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Just picking up Scala. Found it surprisingly tricky to pick up the fundamentals of the language despite many tutorials online. Can someone explain the the nuances of the following code? (using scala 2.10.2)

Case 1

scala> def greet = println("helloo")
greet: Unit
scala> greet
helloo
scala> greet()
<console>:9: error: Unit does not take parameters
          greet()
               ^

Case 2

scala> def greet = ()=>println("helloo")
greet: () => Unit
scala> greet
res31: () => Unit = <function0>
scala> greet()
helloo

Case 3

scala> def greet() = println("helloo")
greet: ()Unit
scala> greet
helloo
scala> greet()
helloo

However it is surprising that there are no clear conceptual description of the Scala language Sorry if this is an utter newbie question!

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Almost -1 for "there are no clear conceptual description of the Scala language". The rollover definition of down vote is "does not show any research effort." But clearly you tried something, you just didn't try, um, google. –  som-snytt Aug 2 '13 at 6:24
    
@som-snytt I dont mean to be a wise ass here but you should have noticed that I did state the following in my question: despite many tutorials online. It is more constructive to post a link here where this question has been tackled before. –  vecktorking Aug 2 '13 at 14:37
    
I was exaggerating for rhetorical effect, sorry to get your goat. My point is that, while Scala has nuances, a lack of docs and blogs is not one of its shortcomings. artima.com/pins1ed/composition-and-inheritance.html#10.3 and stackoverflow.com/q/12334936/1296806 on paramless def. HTH. FWIW, it remains tricky. –  som-snytt Aug 2 '13 at 22:54

1 Answer 1

Scala can have an arbitrary number of parameter blocks, not just one. So:

def f(i: Int) = i + 2
def g(i: Int)(j: Int) = i + j
def h(i: Int)(j: Int)(b: Boolean) = if (b) i + j else i * j

all works. Parameter blocks are a way to organize parameters and signal to the compiler how to handle the translation from a method (which defs are) into a function (which is a method that you can pass as an argument).

Now, if you have empty parameter blocks you can just omit them for brevity:

def a()()() = println("Hi") // Do nothing!
a()()()                     // Full call
a()                         // Drop some
a                           // Drop all of them

All of the calls to a do the same thing. But you can't add more empty parameter blocks than belong--those are interpreted as calls to whatever is returned by the method.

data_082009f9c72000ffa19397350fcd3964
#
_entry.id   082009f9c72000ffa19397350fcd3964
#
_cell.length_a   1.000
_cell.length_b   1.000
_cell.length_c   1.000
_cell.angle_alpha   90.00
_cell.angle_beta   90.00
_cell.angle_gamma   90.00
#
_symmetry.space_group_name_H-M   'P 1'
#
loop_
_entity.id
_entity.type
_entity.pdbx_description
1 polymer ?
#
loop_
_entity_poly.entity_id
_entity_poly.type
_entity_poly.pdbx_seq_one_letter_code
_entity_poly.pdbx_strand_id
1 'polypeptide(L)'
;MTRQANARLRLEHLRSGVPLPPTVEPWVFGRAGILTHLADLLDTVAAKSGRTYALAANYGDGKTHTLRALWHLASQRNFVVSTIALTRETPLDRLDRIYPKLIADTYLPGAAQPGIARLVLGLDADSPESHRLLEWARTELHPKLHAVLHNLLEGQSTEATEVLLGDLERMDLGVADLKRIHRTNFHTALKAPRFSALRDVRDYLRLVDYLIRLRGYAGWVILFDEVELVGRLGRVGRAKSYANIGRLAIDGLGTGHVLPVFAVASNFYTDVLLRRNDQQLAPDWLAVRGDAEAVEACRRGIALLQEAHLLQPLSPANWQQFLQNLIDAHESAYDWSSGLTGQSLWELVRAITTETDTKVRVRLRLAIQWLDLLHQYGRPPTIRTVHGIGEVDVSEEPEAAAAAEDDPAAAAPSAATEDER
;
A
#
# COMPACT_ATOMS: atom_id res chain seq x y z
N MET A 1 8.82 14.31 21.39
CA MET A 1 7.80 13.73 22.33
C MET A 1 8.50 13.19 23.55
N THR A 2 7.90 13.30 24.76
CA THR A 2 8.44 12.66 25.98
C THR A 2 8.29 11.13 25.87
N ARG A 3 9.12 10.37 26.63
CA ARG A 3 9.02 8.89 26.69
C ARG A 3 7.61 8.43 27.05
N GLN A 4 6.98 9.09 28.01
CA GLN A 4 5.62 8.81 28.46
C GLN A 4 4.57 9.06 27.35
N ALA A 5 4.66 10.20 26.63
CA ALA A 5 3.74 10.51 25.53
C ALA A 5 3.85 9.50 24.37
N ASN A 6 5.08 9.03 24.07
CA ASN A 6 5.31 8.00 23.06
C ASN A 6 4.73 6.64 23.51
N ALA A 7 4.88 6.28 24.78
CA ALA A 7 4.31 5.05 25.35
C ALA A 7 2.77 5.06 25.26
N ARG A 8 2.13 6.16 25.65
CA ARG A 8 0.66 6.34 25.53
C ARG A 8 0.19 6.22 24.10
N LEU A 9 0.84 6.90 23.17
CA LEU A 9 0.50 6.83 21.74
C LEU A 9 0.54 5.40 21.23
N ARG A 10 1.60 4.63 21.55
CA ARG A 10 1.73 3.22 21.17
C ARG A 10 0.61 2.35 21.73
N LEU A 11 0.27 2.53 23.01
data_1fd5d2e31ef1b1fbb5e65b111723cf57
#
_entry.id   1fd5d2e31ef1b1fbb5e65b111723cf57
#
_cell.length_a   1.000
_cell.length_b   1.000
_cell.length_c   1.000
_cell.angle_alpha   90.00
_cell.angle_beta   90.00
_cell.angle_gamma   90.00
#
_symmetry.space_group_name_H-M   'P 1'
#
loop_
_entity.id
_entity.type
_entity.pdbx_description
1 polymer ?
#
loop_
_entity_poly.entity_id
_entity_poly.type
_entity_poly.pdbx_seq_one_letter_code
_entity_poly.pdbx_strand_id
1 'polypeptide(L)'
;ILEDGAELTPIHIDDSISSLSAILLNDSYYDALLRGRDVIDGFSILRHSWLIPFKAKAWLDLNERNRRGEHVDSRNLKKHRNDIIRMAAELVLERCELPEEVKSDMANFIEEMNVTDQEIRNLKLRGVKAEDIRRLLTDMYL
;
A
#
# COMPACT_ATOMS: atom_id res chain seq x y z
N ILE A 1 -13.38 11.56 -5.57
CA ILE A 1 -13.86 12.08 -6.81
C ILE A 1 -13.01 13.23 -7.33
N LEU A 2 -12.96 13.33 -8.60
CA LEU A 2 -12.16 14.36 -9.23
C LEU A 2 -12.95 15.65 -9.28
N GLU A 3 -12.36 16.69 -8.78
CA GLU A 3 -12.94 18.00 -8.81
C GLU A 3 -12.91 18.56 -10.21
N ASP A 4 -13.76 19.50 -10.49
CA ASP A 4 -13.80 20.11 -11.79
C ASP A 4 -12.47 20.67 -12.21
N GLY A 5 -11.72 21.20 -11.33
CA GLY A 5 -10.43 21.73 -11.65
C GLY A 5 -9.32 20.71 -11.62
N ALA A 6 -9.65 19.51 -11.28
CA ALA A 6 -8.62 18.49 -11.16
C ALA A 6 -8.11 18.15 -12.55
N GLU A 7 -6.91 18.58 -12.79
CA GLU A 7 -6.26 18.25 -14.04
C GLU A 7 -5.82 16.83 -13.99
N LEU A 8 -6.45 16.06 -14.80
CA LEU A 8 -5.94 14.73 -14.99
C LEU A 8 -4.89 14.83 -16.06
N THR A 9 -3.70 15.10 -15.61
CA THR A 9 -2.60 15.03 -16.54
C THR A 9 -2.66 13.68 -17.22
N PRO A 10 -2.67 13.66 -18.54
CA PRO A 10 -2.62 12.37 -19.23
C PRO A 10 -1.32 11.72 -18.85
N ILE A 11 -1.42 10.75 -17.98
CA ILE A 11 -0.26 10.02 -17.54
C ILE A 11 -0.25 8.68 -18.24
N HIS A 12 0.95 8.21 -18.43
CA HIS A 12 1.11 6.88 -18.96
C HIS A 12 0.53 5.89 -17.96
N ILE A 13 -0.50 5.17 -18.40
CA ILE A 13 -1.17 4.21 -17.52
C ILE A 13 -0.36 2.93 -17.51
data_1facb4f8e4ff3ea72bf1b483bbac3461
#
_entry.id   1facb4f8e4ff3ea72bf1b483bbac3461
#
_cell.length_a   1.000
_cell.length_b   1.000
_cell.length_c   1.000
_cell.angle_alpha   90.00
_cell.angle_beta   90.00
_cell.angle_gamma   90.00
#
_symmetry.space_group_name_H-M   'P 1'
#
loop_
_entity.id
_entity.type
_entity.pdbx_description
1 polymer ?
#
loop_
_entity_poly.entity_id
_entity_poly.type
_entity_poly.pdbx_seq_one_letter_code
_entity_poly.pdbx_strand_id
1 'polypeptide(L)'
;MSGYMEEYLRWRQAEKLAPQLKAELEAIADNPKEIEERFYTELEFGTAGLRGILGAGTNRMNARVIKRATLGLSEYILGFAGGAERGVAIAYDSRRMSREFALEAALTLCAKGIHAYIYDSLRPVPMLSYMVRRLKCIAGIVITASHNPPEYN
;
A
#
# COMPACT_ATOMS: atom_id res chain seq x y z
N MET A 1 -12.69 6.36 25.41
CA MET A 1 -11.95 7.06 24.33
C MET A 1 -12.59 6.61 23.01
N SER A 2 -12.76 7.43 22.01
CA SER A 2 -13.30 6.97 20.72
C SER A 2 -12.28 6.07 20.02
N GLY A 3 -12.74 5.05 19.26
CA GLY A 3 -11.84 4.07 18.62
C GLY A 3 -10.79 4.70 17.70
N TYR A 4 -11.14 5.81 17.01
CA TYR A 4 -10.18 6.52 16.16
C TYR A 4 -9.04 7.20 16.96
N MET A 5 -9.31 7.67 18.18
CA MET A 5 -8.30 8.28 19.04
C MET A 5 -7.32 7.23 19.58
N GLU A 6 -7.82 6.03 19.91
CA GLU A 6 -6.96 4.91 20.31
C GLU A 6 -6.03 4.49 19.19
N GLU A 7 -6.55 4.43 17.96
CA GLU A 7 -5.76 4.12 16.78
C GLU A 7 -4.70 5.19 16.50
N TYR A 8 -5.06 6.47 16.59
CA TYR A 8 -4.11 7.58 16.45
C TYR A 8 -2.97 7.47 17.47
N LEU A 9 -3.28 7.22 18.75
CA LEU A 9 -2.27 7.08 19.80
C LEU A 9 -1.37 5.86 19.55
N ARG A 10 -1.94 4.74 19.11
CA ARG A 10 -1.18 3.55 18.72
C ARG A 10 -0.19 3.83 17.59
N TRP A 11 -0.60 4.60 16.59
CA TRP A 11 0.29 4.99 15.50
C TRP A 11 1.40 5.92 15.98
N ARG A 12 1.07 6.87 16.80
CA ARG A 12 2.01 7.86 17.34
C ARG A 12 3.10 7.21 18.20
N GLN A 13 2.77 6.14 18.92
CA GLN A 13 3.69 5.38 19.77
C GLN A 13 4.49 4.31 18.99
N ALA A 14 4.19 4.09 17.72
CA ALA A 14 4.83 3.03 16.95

a()()()()                   // No go, calls `()` on `Unit` which doesn't exist

So this covers cases 1 and 3 of yours.

Now, you can also have a method return a function. A function maps arguments (just one block!) to an output, but unlike methods, you can pass it around. (Scala is good at automatically wrapping methods into functions when such is needed.)

So

def b = () => println("Hi")

says that each time you call b, you should create a function that takes no parameters and returns whatever println("Hi") returns. In fact, it returns Unit, i.e. no return value--it actually is a value, but it's always the same entity: (). This avoids having to have special cases for procedures/methods returning void and methods with a return value; everything has a return value (at least conceptually). Anyway, if you have one:

val c = b

then you can call it:

c()    // Will print "Hi"

or you can just create and call all in one go

b()    // The `b` part creates the function, `()` calls it.

A tour through e.g. Programming in Scala will cover all the basics you'll need in this regard. (I liked having a paper copy, even if one does have to pay for it.)

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Thanks you for the clear succinct response. This does clear up my concepts quite a bit. Coming from a lengthy experience in Java , Scala's depth and breadth of features in breathtaking! –  vecktorking Aug 1 '13 at 23:31
    
It wouldn't push your rep into six digits, but have you considered just posting some live action tutorials on youtube? Then you could say, "I discuss this at length in my tutorial...", etc. –  som-snytt Aug 2 '13 at 6:30
    
@som-snytt - I'm more of a writer than an actor. Someone else can do the adaptation for YouTube. –  Rex Kerr Aug 2 '13 at 11:36
    
@vecktorking: Actually, compared to Java, Scala is much simpler. It has less corner cases, less exceptions, less arbitrary decisions, and, yes, actually not even that much more features. Maybe even less, e.g. it doesn't have primitives, it doesn't have statics, it (almost) doesn't have operators. For example, Java has nested classes but not nested methods or nested packages. Scala just has nested everything. In Java, some things can be abstract, some things can be parametric, some things can be both, some things can be neither. In Scala, everything can be abstract and parametric. –  Jörg W Mittag Aug 3 '13 at 0:22
    
The Scala Language Specification is much smaller than the Java Language Specification. (Admittedly, they are written in a somewhat different style.) –  Jörg W Mittag Aug 3 '13 at 0:23

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